New to singing? Learning a few foundational techniques makes a world of difference and give you the confidence you need to continue singing. And, anyone can do these things!
3 Easy Steps Toward Better Vocals:
- Exhale as you sing. This seems a bit obvious. Breathe in, breathe out. For some reason our body usually wants to horde our air. Let it out in a smooth even stream.
- Vertical is better. You generally want the shape of your mouth to be more vertical than horizontal. You may be told “open your mouth wider.” Beware! While space does often increase resonance (which is what you want) you also want the sound to be focused. Avoid opening your mouth like an alligator mouth. Instead, let your lower jaw relax and hang below your upper jaw.
- Use your lips and tongue. Once you find that nice open space in the mouth cavity and your exhaled air is moving the sound out, we need to form understandable words. In general your tongue controls most of the consonants (such as “t” and “n” etc.) and the shape of your lips form the vowels (such as “a” or “o”). Don’t let your lips and tongue take 5. They are most important! Oh, and smile a little. It helps.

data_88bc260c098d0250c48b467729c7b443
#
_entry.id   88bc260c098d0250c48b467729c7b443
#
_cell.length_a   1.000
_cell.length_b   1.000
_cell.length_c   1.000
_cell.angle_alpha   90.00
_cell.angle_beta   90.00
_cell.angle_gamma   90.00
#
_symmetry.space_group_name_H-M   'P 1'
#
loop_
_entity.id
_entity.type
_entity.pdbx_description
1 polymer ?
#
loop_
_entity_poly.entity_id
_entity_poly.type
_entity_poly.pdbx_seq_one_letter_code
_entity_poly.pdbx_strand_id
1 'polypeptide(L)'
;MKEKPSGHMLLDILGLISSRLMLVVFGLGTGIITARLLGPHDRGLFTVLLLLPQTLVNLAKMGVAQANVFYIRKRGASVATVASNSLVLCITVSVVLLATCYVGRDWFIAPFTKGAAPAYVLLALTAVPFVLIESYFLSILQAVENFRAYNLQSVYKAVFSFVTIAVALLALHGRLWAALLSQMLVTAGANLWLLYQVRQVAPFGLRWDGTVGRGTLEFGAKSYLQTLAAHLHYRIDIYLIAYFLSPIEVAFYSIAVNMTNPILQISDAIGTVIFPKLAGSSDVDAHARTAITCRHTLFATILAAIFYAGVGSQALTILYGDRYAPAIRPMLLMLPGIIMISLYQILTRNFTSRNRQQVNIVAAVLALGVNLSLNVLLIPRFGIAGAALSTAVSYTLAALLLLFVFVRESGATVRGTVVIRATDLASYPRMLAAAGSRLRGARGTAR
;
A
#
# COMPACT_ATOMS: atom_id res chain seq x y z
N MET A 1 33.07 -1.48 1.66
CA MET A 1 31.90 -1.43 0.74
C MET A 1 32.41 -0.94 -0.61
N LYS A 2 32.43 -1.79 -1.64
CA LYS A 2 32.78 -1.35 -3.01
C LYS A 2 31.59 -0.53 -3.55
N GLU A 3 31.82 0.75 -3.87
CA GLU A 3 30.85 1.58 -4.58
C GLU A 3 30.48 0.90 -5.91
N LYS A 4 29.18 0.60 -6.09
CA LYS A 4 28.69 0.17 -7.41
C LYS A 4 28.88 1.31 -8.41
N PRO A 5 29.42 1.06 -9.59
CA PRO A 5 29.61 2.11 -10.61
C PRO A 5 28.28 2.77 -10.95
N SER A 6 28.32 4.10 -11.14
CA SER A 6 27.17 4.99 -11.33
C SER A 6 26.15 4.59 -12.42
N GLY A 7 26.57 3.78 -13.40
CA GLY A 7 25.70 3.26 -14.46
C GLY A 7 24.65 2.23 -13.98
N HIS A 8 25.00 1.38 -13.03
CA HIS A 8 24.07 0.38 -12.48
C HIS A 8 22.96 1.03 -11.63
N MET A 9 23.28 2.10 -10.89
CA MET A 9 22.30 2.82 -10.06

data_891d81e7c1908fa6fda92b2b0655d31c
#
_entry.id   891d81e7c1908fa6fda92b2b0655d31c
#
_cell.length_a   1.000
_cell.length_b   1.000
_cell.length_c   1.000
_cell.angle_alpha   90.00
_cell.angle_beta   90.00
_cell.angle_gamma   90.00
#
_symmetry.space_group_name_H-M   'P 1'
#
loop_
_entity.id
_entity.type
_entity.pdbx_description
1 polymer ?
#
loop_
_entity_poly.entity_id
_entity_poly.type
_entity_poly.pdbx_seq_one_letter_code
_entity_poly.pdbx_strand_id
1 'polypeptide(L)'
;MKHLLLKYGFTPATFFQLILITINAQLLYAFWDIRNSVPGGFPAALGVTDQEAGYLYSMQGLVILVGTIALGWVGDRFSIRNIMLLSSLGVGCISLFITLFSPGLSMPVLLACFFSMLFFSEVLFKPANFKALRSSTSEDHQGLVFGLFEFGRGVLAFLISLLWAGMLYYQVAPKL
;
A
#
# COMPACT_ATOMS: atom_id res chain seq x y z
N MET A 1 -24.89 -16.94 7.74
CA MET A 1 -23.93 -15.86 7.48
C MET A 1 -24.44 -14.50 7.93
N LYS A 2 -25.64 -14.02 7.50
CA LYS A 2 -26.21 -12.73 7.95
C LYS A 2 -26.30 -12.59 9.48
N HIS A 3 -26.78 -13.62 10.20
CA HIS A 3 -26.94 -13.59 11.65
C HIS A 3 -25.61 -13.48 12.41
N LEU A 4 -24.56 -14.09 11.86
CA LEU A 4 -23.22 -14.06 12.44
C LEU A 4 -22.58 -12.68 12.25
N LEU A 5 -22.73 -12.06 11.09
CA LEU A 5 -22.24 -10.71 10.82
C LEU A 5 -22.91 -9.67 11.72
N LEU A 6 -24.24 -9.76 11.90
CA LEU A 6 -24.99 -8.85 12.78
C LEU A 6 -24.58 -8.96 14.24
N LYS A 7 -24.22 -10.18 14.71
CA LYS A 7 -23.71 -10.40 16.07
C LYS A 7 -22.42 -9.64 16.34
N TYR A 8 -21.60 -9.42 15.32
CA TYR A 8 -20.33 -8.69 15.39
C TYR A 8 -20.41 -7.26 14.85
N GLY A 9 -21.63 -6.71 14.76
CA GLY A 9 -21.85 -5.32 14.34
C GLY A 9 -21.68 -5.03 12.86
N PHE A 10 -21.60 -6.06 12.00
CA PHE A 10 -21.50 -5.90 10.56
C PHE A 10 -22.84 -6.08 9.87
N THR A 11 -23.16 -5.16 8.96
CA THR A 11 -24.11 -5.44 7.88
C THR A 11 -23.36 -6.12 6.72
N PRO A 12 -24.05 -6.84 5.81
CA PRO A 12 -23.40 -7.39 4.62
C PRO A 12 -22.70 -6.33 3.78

Tips Specifically For Choral Singing:
- Don’t be the loudest one. Your goal is to blend with the voices around you. Match the volume of the people around you, unless otherwise specified.
- Overdo your consonants. The beginning and ending sounds of words do not sound as obvious to the audience as they do to the singer. So overdo them until your director tells you you’ve gone to far, which will probably never happen.
- You should sound good by your self. Sing with all the expressiveness of a soloist, but still listen for good blend. Here’s how to check yourself: If someone instantly muted all the other singers in the choir while you were singing, would you sound great by yourself? This is your goal: to sound great alone, so the group will sound great together.